Album Cover: Narrow Stairs

"As the flashbulbs burst, she holds a smile like someone would hold a crying child."
Death Cab For Cutie / Cath...

Posted on May 17, 2012 8:27 PM in Computers
Warning: This blog entry was written two or more years ago. Therefore, it may contain broken links, out-dated or misleading content, or information that is just plain wrong. Please read on with caution.

After almost ten years of working at the same place (the speech recognition company I joined shortly after graduating college), I finally decided to move on to a new adventure. That new adventure started this week, and part of making that switch involved buying a new laptop that I could use for work.

After doing a lot of research, I came to the conclusion that you can't really garner anything from laptop reviews online other than "nothing beats a MacBook Pro." Unfortunately for Apple, a personal motto of mine is "nothing beats saving some money." I've also never been and most likely never will be a Mac guy.

Though I came away with at least a rough idea of some of the laptops that had features I liked and still fit in my price range, I decided the best course of action was to head on over to Best Buy and get my hands on a few myself. I should have known they'd let me down, though, so I ended up having to head on over to the Microsoft Store in Bellevue to take a look at their selection. Despite the annoying 10:1 ratio of sales guys to potential customers, I was able to play around with an HP Envy 14 Spectre, which I was extremely impressed by, and an HP Envy 17, which had a gorgeous 1080p display.

As much as I liked the HP Envy 17, I had no intentions of lugging around a laptop of that size on a daily basis. I was used to a 14" laptop from my previous job, so I knew I wanted to either stick in that range or go for a 15" model. Though I was most impressed by the HP Envy 14 Spectre, it was very recently released, and therefore pretty expensive, and also a little smaller than what I was looking for. Given that, I decided to read up on the HP Envy 15, thinking, like Goldilocks, that it would be just right.

There were a few common themes among the reviews I read: the HP Envy 15 was a shameless rip-off of the MacBook Pro, which seemed to be more of a compliment than anything else; its trackpad left much to be desired; and its display and Beats Audio integration gave it a leg up in those departments. Based on those themes and the fact that I had really liked the trackpad on the HP Envy 14 Spectre, I decided to go ahead an buy an HP Envy 15 online from, saving quite a bit of money even while having it shipped to me two days later (that process in itself ended up being a hassle that probably merits its own blog post).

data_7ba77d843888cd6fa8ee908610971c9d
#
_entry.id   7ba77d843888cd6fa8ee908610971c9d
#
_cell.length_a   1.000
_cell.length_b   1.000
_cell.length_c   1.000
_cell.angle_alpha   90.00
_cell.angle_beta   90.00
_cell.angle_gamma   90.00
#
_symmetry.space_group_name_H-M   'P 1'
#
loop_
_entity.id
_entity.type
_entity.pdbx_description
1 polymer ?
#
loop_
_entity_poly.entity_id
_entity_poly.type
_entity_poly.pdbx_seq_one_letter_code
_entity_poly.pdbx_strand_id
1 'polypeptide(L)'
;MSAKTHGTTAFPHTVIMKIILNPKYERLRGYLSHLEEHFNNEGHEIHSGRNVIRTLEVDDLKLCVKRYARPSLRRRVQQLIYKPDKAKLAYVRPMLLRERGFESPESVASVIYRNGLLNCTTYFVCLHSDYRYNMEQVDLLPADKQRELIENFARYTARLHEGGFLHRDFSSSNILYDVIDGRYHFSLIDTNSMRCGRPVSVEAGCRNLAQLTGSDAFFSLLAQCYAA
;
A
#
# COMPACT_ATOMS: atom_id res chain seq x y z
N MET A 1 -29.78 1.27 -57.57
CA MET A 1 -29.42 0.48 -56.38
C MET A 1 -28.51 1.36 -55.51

When I finally got my hands on the HP Envy 15 for the first time last night, I really liked what I saw. The HD screen is beautiful, the backlit keys are a nice aesthetic touch and just the overall feel of the laptop when you carry it around is pleasing. That being said, there are several issues that make me regret having purchased the laptop without ever having actually played around with it beforehand. First off, the trackpad is annoying as all get out. It's nothing like what I experienced on the HP Envy 14 Spectre. The left- and right-click buttons are kind of built in to the trackpad, but they require a bit of force to use, and they are spread so far apart that you have to actually maneuver your hand one direction or the other to click them with your thumb. Not only that, but in some scenarios the buttons actually act as part of the trackpad, so while you're trying to right-click you can actually be moving the mouse around at the same time (which, if you think about it, is a terrible thing).

Luckily for me, I've gotten better and better at using the keyboard to navigate and use the mouse a lot less than I used to. That brings me to another issue, though. Often times, while reading a web page, for instance, I will use the Page Up and Page Down keys off to the far right rather than scrolling. In doing so, my hand rests on the rightmost edge of the laptop and regularly inadvertently moves the integrated analog Beats Audio volume wheel up and down, resulting in a graphic popping up in the middle of the display to show me the current volume level.

The other main hardware issue I've found is that my optical drive doesn't want to eject CDs. When I try to eject them, it acts like it's going to, and then quickly pulls the CD back in before it can be pulled out. On a few occasions when I've been lucky enough to grab a hold of the disc, pulling it out has actually scratched the CD. I believe that's a defect that's covered by the one year warranty, but I don't really feel like shipping the laptop away when I just got it (and have already started using it for work).

To make things worse, my plan to dual boot Linux Mint alongside the pre-installed Windows 7 Home Premium went completely awry, but I'll be covering that in a different blog post.

All those issues aside, I'm still satisfied with the purchase so far. I'm a visual kind of guy, so nice looking aesthetics and an HD display go a long way with me. It's also got a nice i7 processor inside and 8 GB of RAM, so it isn't shy in terms of performance.

Sticking with my Star Wars theme, I've named my new laptop "Vader." I'm sure I'll be writing more about Vader here if my opinion changes or otherwise, but then again, I haven't been the best about blogging lately.


ilpndbvb on May 15, 2017 at 5:22 AM:

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